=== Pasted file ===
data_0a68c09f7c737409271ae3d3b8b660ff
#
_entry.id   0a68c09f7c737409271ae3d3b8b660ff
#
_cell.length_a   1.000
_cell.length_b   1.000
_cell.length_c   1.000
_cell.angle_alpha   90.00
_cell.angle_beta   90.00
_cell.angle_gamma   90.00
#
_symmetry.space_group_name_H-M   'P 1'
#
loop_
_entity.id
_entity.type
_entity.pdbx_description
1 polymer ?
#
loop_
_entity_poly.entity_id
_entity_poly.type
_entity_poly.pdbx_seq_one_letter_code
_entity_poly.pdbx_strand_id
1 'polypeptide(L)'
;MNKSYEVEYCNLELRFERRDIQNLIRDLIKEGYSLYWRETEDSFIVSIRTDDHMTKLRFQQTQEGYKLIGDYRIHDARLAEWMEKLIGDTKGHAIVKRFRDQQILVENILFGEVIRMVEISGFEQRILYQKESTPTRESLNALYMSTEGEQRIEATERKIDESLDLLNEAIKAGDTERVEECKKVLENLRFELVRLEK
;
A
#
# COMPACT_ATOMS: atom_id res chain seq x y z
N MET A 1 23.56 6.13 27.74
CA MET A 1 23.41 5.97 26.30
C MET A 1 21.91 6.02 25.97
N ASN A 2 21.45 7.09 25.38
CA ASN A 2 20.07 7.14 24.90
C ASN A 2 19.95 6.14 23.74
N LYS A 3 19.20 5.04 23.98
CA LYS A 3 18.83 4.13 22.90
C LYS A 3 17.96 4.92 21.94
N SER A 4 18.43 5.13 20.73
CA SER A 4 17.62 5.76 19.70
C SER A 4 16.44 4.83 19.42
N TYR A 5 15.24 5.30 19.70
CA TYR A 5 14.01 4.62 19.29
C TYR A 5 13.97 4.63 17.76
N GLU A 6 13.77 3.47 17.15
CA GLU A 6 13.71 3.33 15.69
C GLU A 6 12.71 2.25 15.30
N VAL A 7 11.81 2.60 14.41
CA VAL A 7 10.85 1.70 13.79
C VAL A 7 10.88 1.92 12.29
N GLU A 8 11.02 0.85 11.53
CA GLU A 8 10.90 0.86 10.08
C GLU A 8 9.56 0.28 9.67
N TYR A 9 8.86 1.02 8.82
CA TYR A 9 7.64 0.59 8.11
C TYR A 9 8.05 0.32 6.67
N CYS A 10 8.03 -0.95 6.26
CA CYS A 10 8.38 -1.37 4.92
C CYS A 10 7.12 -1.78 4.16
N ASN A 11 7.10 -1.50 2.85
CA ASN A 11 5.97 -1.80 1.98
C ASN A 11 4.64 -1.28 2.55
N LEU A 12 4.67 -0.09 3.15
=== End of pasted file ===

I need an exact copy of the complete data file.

data_0a68c09f7c737409271ae3d3b8b660ff
#
_entry.id   0a68c09f7c737409271ae3d3b8b660ff
#
_cell.length_a   1.000
_cell.length_b   1.000
_cell.length_c   1.000
_cell.angle_alpha   90.00
_cell.angle_beta   90.00
_cell.angle_gamma   90.00
#
_symmetry.space_group_name_H-M   'P 1'
#
loop_
_entity.id
_entity.type
_entity.pdbx_description
1 polymer ?
#
loop_
_entity_poly.entity_id
_entity_poly.type
_entity_poly.pdbx_seq_one_letter_code
_entity_poly.pdbx_strand_id
1 'polypeptide(L)'
;MNKSYEVEYCNLELRFERRDIQNLIRDLIKEGYSLYWRETEDSFIVSIRTDDHMTKLRFQQTQEGYKLIGDYRIHDARLAEWMEKLIGDTKGHAIVKRFRDQQILVENILFGEVIRMVEISGFEQRILYQKESTPTRESLNALYMSTEGEQRIEATERKIDESLDLLNEAIKAGDTERVEECKKVLENLRFELVRLEK
;
A
#
# COMPACT_ATOMS: atom_id res chain seq x y z
N MET A 1 23.56 6.13 27.74
CA MET A 1 23.41 5.97 26.30
C MET A 1 21.91 6.02 25.97
N ASN A 2 21.45 7.09 25.38
CA ASN A 2 20.07 7.14 24.90
C ASN A 2 19.95 6.14 23.74
N LYS A 3 19.20 5.04 23.98
CA LYS A 3 18.83 4.13 22.90
C LYS A 3 17.96 4.92 21.94
N SER A 4 18.43 5.13 20.73
CA SER A 4 17.62 5.76 19.70
C SER A 4 16.44 4.83 19.42
N TYR A 5 15.24 5.30 19.70
CA TYR A 5 14.01 4.62 19.29
C TYR A 5 13.97 4.63 17.76
N GLU A 6 13.77 3.47 17.15
CA GLU A 6 13.71 3.33 15.69
C GLU A 6 12.71 2.25 15.30
N VAL A 7 11.81 2.60 14.41
CA VAL A 7 10.85 1.70 13.79
C VAL A 7 10.88 1.92 12.29
N GLU A 8 11.02 0.85 11.53
CA GLU A 8 10.90 0.86 10.08
C GLU A 8 9.56 0.28 9.67
N TYR A 9 8.86 1.02 8.82
CA TYR A 9 7.64 0.59 8.11
C TYR A 9 8.05 0.32 6.67
N CYS A 10 8.03 -0.95 6.26
CA CYS A 10 8.38 -1.37 4.92
C CYS A 10 7.12 -1.78 4.16
N ASN A 11 7.10 -1.50 2.85
CA ASN A 11 5.97 -1.80 1.98
C ASN A 11 4.64 -1.28 2.55
N LEU A 12 4.67 -0.09 3.15